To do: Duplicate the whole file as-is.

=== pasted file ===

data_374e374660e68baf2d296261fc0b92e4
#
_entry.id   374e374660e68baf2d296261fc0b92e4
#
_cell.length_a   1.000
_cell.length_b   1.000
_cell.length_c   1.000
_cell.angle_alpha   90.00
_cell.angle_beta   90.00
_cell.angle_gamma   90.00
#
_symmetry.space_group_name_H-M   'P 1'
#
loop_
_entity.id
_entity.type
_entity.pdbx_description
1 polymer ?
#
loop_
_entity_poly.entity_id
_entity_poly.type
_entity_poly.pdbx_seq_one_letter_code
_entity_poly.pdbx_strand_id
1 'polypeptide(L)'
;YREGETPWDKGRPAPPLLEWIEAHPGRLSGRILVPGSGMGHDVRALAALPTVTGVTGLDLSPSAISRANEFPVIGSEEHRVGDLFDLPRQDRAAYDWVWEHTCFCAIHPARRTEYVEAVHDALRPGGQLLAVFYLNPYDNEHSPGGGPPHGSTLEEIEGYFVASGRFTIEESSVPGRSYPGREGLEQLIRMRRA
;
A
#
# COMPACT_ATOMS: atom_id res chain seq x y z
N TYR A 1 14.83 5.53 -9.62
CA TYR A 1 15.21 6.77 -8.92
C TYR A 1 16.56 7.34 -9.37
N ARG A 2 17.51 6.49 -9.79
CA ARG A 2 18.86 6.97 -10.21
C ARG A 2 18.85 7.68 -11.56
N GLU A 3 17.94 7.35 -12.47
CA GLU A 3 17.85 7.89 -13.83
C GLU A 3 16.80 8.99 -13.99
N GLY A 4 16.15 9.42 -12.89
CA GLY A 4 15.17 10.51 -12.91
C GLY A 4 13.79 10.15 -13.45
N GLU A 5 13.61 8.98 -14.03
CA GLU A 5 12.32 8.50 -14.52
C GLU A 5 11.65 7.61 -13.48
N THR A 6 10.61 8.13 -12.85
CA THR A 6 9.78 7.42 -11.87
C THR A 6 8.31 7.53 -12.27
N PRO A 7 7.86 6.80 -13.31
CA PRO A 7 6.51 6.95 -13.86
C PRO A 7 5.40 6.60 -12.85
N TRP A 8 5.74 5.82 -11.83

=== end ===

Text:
data_374e374660e68baf2d296261fc0b92e4
#
_entry.id   374e374660e68baf2d296261fc0b92e4
#
_cell.length_a   1.000
_cell.length_b   1.000
_cell.length_c   1.000
_cell.angle_alpha   90.00
_cell.angle_beta   90.00
_cell.angle_gamma   90.00
#
_symmetry.space_group_name_H-M   'P 1'
#
loop_
_entity.id
_entity.type
_entity.pdbx_description
1 polymer ?
#
loop_
_entity_poly.entity_id
_entity_poly.type
_entity_poly.pdbx_seq_one_letter_code
_entity_poly.pdbx_strand_id
1 'polypeptide(L)'
;YREGETPWDKGRPAPPLLEWIEAHPGRLSGRILVPGSGMGHDVRALAALPTVTGVTGLDLSPSAISRANEFPVIGSEEHRVGDLFDLPRQDRAAYDWVWEHTCFCAIHPARRTEYVEAVHDALRPGGQLLAVFYLNPYDNEHSPGGGPPHGSTLEEIEGYFVASGRFTIEESSVPGRSYPGREGLEQLIRMRRA
;
A
#
# COMPACT_ATOMS: atom_id res chain seq x y z
N TYR A 1 14.83 5.53 -9.62
CA TYR A 1 15.21 6.77 -8.92
C TYR A 1 16.56 7.34 -9.37
N ARG A 2 17.51 6.49 -9.79
CA ARG A 2 18.86 6.97 -10.21
C ARG A 2 18.85 7.68 -11.56
N GLU A 3 17.94 7.35 -12.47
CA GLU A 3 17.85 7.89 -13.83
C GLU A 3 16.80 8.99 -13.99
N GLY A 4 16.15 9.42 -12.89
CA GLY A 4 15.17 10.51 -12.91
C GLY A 4 13.79 10.15 -13.45
N GLU A 5 13.61 8.98 -14.03
CA GLU A 5 12.32 8.50 -14.52
C GLU A 5 11.65 7.61 -13.48
N THR A 6 10.61 8.13 -12.85
CA THR A 6 9.78 7.42 -11.87
C THR A 6 8.31 7.53 -12.27
N PRO A 7 7.86 6.80 -13.31
CA PRO A 7 6.51 6.95 -13.86
C PRO A 7 5.40 6.60 -12.85
N TRP A 8 5.74 5.82 -11.83